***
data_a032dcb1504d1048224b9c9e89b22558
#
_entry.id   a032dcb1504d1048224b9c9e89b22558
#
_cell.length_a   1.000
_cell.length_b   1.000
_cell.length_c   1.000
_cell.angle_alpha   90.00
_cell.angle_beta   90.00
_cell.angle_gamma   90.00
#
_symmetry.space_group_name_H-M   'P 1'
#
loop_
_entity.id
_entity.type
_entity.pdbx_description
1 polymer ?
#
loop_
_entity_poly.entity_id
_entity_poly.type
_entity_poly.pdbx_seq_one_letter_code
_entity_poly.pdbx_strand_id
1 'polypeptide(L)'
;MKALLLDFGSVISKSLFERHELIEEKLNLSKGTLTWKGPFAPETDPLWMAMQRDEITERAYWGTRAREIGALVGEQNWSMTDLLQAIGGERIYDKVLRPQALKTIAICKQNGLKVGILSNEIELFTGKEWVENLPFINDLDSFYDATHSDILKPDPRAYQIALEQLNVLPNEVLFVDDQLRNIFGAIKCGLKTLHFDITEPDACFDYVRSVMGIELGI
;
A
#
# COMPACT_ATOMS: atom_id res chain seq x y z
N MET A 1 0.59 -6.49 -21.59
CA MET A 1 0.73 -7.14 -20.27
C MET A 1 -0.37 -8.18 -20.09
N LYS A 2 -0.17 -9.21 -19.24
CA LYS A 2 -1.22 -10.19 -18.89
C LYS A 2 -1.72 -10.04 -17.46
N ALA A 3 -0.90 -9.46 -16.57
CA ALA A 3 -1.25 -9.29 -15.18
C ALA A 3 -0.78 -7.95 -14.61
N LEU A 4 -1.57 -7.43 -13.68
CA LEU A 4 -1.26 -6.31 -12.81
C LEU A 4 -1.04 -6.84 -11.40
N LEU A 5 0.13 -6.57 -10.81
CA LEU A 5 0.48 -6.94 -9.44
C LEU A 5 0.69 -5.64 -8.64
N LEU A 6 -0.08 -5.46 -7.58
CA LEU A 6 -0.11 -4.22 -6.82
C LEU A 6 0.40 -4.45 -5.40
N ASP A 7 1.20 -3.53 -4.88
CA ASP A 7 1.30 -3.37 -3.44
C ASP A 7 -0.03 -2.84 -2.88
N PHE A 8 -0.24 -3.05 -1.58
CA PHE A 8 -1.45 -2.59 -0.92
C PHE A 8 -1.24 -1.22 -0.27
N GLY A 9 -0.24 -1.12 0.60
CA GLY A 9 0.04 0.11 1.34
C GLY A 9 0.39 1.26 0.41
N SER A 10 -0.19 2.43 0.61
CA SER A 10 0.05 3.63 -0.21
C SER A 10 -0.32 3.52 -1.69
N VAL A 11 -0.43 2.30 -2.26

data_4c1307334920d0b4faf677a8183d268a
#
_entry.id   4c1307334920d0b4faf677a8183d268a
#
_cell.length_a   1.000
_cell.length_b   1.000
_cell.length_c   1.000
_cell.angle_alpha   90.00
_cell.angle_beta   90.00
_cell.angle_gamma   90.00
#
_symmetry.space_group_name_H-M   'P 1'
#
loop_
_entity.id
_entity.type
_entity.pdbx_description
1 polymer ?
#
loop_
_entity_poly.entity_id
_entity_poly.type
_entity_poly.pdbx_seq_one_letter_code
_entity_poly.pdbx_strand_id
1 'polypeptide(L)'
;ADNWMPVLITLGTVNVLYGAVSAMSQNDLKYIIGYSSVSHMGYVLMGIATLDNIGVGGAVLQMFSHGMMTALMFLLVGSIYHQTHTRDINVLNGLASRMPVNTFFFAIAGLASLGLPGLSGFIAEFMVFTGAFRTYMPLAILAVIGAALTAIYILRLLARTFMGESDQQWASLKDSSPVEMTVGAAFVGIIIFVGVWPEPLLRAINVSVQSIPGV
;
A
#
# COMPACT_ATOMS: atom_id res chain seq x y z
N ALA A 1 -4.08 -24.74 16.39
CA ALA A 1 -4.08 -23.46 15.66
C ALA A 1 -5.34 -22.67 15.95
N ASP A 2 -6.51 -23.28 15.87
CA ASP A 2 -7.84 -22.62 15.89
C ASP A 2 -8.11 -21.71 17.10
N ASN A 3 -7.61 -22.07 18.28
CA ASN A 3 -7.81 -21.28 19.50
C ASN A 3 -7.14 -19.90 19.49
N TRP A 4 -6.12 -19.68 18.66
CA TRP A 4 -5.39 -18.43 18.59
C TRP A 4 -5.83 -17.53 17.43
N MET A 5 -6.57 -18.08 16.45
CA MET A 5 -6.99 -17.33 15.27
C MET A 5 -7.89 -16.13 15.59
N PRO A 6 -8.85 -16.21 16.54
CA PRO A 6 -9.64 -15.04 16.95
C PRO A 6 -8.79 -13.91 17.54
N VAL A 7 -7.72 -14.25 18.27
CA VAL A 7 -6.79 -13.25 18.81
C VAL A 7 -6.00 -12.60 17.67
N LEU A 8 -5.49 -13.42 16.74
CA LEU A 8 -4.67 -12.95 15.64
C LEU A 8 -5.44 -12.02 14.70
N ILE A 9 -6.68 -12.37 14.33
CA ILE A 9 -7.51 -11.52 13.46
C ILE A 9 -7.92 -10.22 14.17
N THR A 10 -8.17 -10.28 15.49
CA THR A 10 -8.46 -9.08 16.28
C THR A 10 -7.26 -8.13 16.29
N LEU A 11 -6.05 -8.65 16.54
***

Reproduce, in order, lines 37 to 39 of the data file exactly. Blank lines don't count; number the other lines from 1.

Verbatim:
N ALA A 3 -0.90 -9.46 -16.57
CA ALA A 3 -1.25 -9.29 -15.18
C ALA A 3 -0.78 -7.95 -14.61